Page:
Crystal Red Shrimp


Fish Herder
Jun 13, 2006
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Common Name: Crystal Red Shrimp, Red Bee Shrimp, CRS.

Scientific Name: Caridina cf.cantonensis ‘Crystal Red’

Family: Atyidae

Origin: Japan (wild ancestors from China, CRS are a colour morph of crystal black shrimp or black bee shrimp)

Size: 2.5 to 3 cm or 1 to 1.2 inches

Recommended Tank Size: 10 gallons

Care: It is generally considered best to keep them in water with a ph of 6.5, a KH of 2 or 3 and a GH of about 4. They can be kept successfully in alkaline water but the consensus seems to be that they do better in mildly acidic water. Many people use ADA aquasoil as a substrate to keep the water on the acidic side. A temperature of between 22C to 25 C seems best they can survive higher or lower temperatures, 22C to 24C seems to work well.

They need well-filtered water as they are very sensitive to nitrite and ammonia poisoning. Thus, these shrimp must NOT be placed into an immature tank. Most problems with the shrimp are caused by water quality. Weekly water changes of up to a third of the water work well for me. They can do okay in small tanks of five gallons but ten gallons is better as it is easier to keep stable water conditions. The baby shrimp are only two millimeters long so just about any fish can eat them. With lots of cover some can survive with very small fish.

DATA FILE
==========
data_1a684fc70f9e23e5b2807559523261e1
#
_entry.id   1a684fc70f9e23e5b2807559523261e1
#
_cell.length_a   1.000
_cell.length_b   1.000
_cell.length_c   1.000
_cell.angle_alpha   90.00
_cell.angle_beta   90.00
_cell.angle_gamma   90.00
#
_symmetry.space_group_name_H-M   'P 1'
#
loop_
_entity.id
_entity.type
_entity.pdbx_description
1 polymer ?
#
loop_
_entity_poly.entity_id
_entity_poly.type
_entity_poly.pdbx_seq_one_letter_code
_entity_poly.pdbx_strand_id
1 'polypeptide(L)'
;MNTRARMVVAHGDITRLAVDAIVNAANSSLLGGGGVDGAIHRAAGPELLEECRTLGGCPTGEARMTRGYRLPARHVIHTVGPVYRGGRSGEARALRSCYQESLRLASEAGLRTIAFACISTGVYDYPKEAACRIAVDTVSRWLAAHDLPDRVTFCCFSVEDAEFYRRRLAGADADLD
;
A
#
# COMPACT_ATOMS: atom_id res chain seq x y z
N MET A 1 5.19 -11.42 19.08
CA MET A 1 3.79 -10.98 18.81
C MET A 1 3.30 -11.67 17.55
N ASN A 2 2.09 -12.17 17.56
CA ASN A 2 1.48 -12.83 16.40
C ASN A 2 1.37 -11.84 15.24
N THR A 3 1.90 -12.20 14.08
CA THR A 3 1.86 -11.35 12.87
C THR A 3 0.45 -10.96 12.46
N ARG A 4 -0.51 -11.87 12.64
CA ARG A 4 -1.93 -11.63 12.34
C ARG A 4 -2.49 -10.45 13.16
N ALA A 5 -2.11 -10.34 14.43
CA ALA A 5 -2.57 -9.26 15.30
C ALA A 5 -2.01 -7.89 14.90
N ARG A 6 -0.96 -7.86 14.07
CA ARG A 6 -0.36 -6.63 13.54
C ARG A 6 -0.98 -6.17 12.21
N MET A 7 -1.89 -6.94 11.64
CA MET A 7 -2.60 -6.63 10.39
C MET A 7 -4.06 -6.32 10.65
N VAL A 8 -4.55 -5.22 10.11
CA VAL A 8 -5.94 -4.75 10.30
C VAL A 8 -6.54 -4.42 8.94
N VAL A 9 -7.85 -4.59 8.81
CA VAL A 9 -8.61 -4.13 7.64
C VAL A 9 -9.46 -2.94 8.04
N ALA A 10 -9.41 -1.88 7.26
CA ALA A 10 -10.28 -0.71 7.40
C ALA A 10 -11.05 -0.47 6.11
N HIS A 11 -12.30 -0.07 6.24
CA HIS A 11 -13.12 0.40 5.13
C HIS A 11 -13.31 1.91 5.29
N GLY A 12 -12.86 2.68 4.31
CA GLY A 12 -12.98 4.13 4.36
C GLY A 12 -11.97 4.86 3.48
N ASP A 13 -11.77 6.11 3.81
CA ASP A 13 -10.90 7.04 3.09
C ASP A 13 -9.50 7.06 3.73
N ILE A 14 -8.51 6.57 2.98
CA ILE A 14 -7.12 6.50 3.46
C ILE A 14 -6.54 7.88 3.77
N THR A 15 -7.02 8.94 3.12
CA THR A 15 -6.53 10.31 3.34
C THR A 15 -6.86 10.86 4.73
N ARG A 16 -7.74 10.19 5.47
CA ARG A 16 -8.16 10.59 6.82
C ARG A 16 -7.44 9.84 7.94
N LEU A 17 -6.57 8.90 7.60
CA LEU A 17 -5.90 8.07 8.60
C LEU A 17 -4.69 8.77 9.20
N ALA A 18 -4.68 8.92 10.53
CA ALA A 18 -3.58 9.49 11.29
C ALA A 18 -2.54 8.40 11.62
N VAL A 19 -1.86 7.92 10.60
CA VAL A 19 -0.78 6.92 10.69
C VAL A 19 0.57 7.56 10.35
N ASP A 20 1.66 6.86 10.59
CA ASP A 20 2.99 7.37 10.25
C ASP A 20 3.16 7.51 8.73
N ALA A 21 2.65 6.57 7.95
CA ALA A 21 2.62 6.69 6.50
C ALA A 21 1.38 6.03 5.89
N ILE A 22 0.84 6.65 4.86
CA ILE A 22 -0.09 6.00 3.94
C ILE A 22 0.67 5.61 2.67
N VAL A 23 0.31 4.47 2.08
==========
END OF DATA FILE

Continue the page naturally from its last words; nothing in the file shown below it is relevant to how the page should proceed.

Diet: I use shrimp pellets, crab food, spirulina and vegetables especially spinach. There are many more expensive specialty shrimp foods available. I crush some of the shrimp pellets and scatter them in the tank to feed smaller shrimp that cannot compete with the adults. There are also commercial baby shrimp foods available. The addition of leaf litter is also a good food source for the shrimp. Oak, beach, cherry and Indian almond leaf all work well. The tannins in the leaf may also be of benefit. The shrimp eat the micro life living on the decaying leaf.

The shrimp are graded for ‘quality’ with C being the lowest grade, then B and A and then S, SS, and SSS. Up to the present the more white the shrimp has the higher the grade. There is a great difference in the prices of grades. Perhaps higher grades like SS and SSS are even more fragile as they have been inbred to produce the traits the breeders found desirable.

Breeding: Crystal Reds are not the easiest shrimp to keep and breed. They are generally more difficult than other dwarf shrimp. This may be related to the small gene pool they come form.

Mod Note: Some reports state that breeding of this species is not difficult. Sexing of the female is best done when the shrimp is older. Females have a curved underbelly and, in general, are larger than the male. Apparently the coloration of this species is related to a genetic mutation which is an autosomal recessive. This species is closely related to Amano shrimp.

First pic is a CRS grade SS second one a C grade CRS.

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